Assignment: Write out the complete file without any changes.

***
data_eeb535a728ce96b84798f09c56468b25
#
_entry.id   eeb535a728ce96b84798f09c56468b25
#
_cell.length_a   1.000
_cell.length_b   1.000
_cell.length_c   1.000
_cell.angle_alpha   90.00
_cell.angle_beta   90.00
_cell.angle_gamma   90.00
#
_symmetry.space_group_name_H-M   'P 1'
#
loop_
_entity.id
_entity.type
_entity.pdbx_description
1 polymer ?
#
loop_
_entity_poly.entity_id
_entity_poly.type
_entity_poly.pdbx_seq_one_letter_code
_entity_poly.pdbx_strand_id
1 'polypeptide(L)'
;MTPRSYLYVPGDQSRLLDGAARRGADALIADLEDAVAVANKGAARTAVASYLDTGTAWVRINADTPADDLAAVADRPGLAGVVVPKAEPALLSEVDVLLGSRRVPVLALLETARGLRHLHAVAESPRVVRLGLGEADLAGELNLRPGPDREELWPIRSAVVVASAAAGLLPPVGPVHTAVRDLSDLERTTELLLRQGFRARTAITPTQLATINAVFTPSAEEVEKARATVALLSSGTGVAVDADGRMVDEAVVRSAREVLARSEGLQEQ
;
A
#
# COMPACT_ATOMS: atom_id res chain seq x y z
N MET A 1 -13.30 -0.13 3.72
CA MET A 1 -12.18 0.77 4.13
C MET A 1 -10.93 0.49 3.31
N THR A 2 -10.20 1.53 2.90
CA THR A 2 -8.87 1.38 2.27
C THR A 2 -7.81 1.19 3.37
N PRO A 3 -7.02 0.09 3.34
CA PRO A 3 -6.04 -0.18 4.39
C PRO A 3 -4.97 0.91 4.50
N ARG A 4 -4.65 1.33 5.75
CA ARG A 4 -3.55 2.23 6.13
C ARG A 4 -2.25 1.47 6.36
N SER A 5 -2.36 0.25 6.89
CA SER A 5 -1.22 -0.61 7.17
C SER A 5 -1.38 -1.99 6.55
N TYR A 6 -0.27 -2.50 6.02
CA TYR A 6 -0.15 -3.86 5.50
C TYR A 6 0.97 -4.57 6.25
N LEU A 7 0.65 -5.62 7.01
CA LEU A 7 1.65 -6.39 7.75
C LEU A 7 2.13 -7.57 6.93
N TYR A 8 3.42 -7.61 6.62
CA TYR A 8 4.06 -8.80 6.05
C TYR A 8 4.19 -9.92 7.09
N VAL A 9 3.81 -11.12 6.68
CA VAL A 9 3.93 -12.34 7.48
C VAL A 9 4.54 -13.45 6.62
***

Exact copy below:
data_eeb535a728ce96b84798f09c56468b25
#
_entry.id   eeb535a728ce96b84798f09c56468b25
#
_cell.length_a   1.000
_cell.length_b   1.000
_cell.length_c   1.000
_cell.angle_alpha   90.00
_cell.angle_beta   90.00
_cell.angle_gamma   90.00
#
_symmetry.space_group_name_H-M   'P 1'
#
loop_
_entity.id
_entity.type
_entity.pdbx_description
1 polymer ?
#
loop_
_entity_poly.entity_id
_entity_poly.type
_entity_poly.pdbx_seq_one_letter_code
_entity_poly.pdbx_strand_id
1 'polypeptide(L)'
;MTPRSYLYVPGDQSRLLDGAARRGADALIADLEDAVAVANKGAARTAVASYLDTGTAWVRINADTPADDLAAVADRPGLAGVVVPKAEPALLSEVDVLLGSRRVPVLALLETARGLRHLHAVAESPRVVRLGLGEADLAGELNLRPGPDREELWPIRSAVVVASAAAGLLPPVGPVHTAVRDLSDLERTTELLLRQGFRARTAITPTQLATINAVFTPSAEEVEKARATVALLSSGTGVAVDADGRMVDEAVVRSAREVLARSEGLQEQ
;
A
#
# COMPACT_ATOMS: atom_id res chain seq x y z
N MET A 1 -13.30 -0.13 3.72
CA MET A 1 -12.18 0.77 4.13
C MET A 1 -10.93 0.49 3.31
N THR A 2 -10.20 1.53 2.90
CA THR A 2 -8.87 1.38 2.27
C THR A 2 -7.81 1.19 3.37
N PRO A 3 -7.02 0.09 3.34
CA PRO A 3 -6.04 -0.18 4.39
C PRO A 3 -4.97 0.91 4.50
N ARG A 4 -4.65 1.33 5.75
CA ARG A 4 -3.55 2.23 6.13
C ARG A 4 -2.25 1.47 6.36
N SER A 5 -2.36 0.25 6.89
CA SER A 5 -1.22 -0.61 7.17
C SER A 5 -1.38 -1.99 6.55
N TYR A 6 -0.27 -2.50 6.02
CA TYR A 6 -0.15 -3.86 5.50
C TYR A 6 0.97 -4.57 6.25
N LEU A 7 0.65 -5.62 7.01
CA LEU A 7 1.65 -6.39 7.75
C LEU A 7 2.13 -7.57 6.93
N TYR A 8 3.42 -7.61 6.62
CA TYR A 8 4.06 -8.80 6.05
C TYR A 8 4.19 -9.92 7.09
N VAL A 9 3.81 -11.12 6.68
CA VAL A 9 3.93 -12.34 7.48
C VAL A 9 4.54 -13.45 6.62